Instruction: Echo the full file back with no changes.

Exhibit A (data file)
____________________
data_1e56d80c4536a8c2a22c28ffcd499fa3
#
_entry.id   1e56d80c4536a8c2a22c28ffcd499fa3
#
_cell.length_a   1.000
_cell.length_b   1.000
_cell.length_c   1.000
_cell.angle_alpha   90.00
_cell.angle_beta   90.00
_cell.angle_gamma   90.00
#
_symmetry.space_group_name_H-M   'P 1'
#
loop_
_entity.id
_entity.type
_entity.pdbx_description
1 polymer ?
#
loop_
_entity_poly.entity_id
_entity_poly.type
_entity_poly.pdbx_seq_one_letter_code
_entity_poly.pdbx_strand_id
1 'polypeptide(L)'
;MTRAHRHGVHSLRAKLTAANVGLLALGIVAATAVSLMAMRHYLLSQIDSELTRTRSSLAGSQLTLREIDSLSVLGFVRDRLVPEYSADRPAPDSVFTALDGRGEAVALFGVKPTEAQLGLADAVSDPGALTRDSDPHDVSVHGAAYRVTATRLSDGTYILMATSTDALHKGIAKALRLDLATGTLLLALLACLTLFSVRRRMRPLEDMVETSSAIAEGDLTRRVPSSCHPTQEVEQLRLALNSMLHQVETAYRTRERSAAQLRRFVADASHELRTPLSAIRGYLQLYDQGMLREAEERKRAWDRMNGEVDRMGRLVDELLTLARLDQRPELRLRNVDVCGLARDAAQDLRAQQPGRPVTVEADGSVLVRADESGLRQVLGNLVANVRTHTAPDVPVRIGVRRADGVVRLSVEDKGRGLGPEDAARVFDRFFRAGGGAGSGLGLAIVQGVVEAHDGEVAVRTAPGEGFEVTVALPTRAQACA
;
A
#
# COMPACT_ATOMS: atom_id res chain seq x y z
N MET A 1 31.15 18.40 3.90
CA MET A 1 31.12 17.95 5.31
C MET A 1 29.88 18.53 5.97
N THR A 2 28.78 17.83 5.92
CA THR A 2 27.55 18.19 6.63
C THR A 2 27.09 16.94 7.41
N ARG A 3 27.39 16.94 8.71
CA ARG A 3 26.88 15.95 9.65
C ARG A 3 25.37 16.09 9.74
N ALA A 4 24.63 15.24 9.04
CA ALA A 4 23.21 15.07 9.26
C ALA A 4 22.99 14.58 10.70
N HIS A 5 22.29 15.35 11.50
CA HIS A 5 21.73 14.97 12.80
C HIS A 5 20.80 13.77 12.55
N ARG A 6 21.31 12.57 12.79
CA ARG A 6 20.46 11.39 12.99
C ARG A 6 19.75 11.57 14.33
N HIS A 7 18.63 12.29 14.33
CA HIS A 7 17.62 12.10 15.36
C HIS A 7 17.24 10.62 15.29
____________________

data_1e56d80c4536a8c2a22c28ffcd499fa3
#
_entry.id   1e56d80c4536a8c2a22c28ffcd499fa3
#
_cell.length_a   1.000
_cell.length_b   1.000
_cell.length_c   1.000
_cell.angle_alpha   90.00
_cell.angle_beta   90.00
_cell.angle_gamma   90.00
#
_symmetry.space_group_name_H-M   'P 1'
#
loop_
_entity.id
_entity.type
_entity.pdbx_description
1 polymer ?
#
loop_
_entity_poly.entity_id
_entity_poly.type
_entity_poly.pdbx_seq_one_letter_code
_entity_poly.pdbx_strand_id
1 'polypeptide(L)'
;MTRAHRHGVHSLRAKLTAANVGLLALGIVAATAVSLMAMRHYLLSQIDSELTRTRSSLAGSQLTLREIDSLSVLGFVRDRLVPEYSADRPAPDSVFTALDGRGEAVALFGVKPTEAQLGLADAVSDPGALTRDSDPHDVSVHGAAYRVTATRLSDGTYILMATSTDALHKGIAKALRLDLATGTLLLALLACLTLFSVRRRMRPLEDMVETSSAIAEGDLTRRVPSSCHPTQEVEQLRLALNSMLHQVETAYRTRERSAAQLRRFVADASHELRTPLSAIRGYLQLYDQGMLREAEERKRAWDRMNGEVDRMGRLVDELLTLARLDQRPELRLRNVDVCGLARDAAQDLRAQQPGRPVTVEADGSVLVRADESGLRQVLGNLVANVRTHTAPDVPVRIGVRRADGVVRLSVEDKGRGLGPEDAARVFDRFFRAGGGAGSGLGLAIVQGVVEAHDGEVAVRTAPGEGFEVTVALPTRAQACA
;
A
#
# COMPACT_ATOMS: atom_id res chain seq x y z
N MET A 1 31.15 18.40 3.90
CA MET A 1 31.12 17.95 5.31
C MET A 1 29.88 18.53 5.97
N THR A 2 28.78 17.83 5.92
CA THR A 2 27.55 18.19 6.63
C THR A 2 27.09 16.94 7.41
N ARG A 3 27.39 16.94 8.71
CA ARG A 3 26.88 15.95 9.65
C ARG A 3 25.37 16.09 9.74
N ALA A 4 24.63 15.24 9.04
CA ALA A 4 23.21 15.07 9.26
C ALA A 4 22.99 14.58 10.70
N HIS A 5 22.29 15.35 11.50
CA HIS A 5 21.73 14.97 12.80
C HIS A 5 20.80 13.77 12.55
N ARG A 6 21.31 12.57 12.79
CA ARG A 6 20.46 11.39 12.99
C ARG A 6 19.75 11.57 14.33
N HIS A 7 18.63 12.29 14.33
CA HIS A 7 17.62 12.10 15.36
C HIS A 7 17.24 10.62 15.29